Well, if by 'precious' you mean stuff like lead, aluminum, brass, and copper. Because in addition to all the iron we've been taking to the scrapyard, we've also been putting aside stuff like small motors (which contain copper), bits of aluminum my dad saved, old scary wires (more copper), bit of brass and bronze from old pipes or fittings, and even the odd Volkswagen cylinder head made of magnesium. The scrapyard takes all these things, though they have to separate them out.
By today we had accumulated enough of this miscellaneous stuff to make up its own trip to the scrapyard. Witness:
Oh, and there's also a few old dead car batteries in there and, and this is nice, a catalytic converter from some latish car (since the Volkswagens are too old to have had them).
So off to the scrapyard we went; but when we got there instead of driving all the way round back to the post-apocalyptic piles of metal, where the giant magnet-crane was, we pulled into a building closer to the front, where we filled up a flat cart and two large plastic bin-cart things. Meanwhile, over in the back right corner of the warehouse-sized building, guys in blast-shield masks raked red hot stuff in a furnace/smelter. Seriously, this place is heavy-duty industrial. In Sim City, it'd be zoned in that dense yellow.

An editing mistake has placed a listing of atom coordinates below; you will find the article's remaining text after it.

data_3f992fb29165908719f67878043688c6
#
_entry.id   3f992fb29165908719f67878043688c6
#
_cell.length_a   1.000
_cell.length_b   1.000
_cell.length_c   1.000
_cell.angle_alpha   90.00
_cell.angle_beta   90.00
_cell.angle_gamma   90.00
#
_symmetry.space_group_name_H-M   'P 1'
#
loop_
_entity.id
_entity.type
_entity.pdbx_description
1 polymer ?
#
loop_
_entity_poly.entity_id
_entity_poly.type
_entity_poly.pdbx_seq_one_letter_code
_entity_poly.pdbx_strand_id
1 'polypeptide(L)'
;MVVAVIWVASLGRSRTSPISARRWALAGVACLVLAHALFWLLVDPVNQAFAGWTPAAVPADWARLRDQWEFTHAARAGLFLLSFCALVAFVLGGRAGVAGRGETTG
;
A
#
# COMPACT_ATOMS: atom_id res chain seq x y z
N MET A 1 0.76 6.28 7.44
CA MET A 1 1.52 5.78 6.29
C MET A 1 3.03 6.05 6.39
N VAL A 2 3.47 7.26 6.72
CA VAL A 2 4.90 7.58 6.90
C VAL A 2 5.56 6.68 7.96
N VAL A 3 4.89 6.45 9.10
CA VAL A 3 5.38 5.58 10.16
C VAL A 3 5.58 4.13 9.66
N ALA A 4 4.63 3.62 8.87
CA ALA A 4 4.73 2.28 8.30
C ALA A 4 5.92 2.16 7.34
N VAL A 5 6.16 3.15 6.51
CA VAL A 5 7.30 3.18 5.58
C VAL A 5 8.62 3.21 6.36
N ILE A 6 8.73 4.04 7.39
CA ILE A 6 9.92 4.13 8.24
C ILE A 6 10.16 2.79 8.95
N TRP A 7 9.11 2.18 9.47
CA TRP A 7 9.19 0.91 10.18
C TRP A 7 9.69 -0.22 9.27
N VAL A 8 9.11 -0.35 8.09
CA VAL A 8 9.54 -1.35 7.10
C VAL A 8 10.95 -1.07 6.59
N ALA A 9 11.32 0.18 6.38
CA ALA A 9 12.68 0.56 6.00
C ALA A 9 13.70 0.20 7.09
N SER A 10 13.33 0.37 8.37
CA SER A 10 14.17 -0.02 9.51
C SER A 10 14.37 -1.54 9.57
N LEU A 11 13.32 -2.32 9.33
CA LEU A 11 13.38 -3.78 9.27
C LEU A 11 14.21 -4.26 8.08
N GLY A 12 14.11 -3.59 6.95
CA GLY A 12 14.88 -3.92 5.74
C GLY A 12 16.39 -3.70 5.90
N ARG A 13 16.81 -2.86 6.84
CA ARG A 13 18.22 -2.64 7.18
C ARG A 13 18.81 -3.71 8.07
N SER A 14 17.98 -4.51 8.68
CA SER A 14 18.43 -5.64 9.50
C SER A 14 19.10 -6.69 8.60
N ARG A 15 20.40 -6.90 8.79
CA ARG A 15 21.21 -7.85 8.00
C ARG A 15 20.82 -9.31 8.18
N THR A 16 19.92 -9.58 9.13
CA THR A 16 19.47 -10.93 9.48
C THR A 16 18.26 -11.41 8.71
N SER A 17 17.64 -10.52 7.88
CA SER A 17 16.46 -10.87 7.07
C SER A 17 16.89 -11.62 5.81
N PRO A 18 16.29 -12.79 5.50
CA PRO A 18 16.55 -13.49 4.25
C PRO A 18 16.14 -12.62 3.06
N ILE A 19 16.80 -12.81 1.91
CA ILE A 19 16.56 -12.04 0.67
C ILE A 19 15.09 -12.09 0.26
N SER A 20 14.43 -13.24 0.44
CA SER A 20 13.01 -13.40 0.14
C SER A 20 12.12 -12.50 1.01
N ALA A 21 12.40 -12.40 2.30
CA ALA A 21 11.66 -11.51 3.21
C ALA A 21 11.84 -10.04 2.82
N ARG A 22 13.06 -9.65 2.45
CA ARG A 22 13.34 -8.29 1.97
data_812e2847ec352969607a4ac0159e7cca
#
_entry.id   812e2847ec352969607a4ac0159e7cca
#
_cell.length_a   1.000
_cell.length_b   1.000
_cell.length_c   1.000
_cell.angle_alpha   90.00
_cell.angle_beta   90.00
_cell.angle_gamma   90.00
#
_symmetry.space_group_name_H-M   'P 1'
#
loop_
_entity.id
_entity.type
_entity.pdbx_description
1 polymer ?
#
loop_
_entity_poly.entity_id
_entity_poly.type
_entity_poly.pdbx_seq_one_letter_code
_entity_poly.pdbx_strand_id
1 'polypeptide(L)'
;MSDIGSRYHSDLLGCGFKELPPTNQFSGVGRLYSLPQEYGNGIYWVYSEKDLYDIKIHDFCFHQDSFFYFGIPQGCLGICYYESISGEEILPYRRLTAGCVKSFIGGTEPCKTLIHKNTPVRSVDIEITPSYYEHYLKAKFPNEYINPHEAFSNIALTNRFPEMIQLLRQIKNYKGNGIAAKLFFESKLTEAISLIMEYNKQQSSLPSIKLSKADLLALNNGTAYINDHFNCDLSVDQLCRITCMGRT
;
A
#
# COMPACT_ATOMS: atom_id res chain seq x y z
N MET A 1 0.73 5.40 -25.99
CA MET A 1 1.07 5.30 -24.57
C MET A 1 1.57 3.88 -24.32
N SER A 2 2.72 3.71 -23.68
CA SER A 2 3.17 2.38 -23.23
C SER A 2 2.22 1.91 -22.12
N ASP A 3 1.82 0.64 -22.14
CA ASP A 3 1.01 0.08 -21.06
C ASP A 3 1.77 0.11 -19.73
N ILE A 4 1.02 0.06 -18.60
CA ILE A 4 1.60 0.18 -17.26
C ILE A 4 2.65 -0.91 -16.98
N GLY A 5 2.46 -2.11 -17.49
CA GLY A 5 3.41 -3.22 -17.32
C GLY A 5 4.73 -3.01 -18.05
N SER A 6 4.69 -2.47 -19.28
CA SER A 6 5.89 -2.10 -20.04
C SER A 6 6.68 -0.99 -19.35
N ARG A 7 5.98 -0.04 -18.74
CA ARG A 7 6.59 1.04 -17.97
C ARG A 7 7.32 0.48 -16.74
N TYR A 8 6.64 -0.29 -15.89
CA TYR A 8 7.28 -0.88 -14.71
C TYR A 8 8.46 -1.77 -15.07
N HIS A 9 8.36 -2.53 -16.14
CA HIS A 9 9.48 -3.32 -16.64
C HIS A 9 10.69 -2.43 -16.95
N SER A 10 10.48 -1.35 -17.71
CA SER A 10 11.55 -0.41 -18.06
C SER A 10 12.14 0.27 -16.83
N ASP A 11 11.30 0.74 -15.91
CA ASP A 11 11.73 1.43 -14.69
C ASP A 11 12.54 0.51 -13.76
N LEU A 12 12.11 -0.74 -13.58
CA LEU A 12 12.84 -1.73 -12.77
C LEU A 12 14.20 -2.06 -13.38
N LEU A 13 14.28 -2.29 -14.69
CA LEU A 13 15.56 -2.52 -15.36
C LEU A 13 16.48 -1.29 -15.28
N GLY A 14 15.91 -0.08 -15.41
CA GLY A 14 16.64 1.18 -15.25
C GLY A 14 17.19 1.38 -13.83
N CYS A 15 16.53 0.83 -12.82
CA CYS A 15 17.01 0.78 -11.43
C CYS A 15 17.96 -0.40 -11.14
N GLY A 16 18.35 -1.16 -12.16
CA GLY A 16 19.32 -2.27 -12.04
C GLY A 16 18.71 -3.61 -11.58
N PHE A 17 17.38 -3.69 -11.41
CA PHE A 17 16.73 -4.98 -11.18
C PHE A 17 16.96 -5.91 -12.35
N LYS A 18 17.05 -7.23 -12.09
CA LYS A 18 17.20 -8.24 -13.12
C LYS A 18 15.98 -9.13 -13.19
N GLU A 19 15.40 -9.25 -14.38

The kid there (yeah, he was pretty young-looking) pulled the carts over to a scale-plate set in the floor, then punched some buttons on the computery-thing there. Then he took some stuff out, and punched some more. Then took more out, punched buttons again, &c until there wasn't anything left. I don't know how he knew this stuff by looking, but we had the cylinder heads in with the aluminum, because that's what they looked like. But not only did he know they were VW cylinder heads, he knew they were magnesium too. So he knew his stuff.
When he was done the computery-thing (I couldn't see the front of it, and from the back it looked like some boxy once high-tech thing that you'd see on old Doctor Who) spat out a receipt, which he handed to us, saying that the guys up front would pay us.
Okay. Now you have to understand, this wasn't all that big a load. It wasn't as heavy I don't think (or Tara didn't think) as a regular iron run, which is about 1000 pounds at the heavy end. So we were a bit surprised, to say the least. But here, see for yourself. Oh yeah check out that tasty tasty scroll-down action—
I'd say that's not bad. Not bad at all.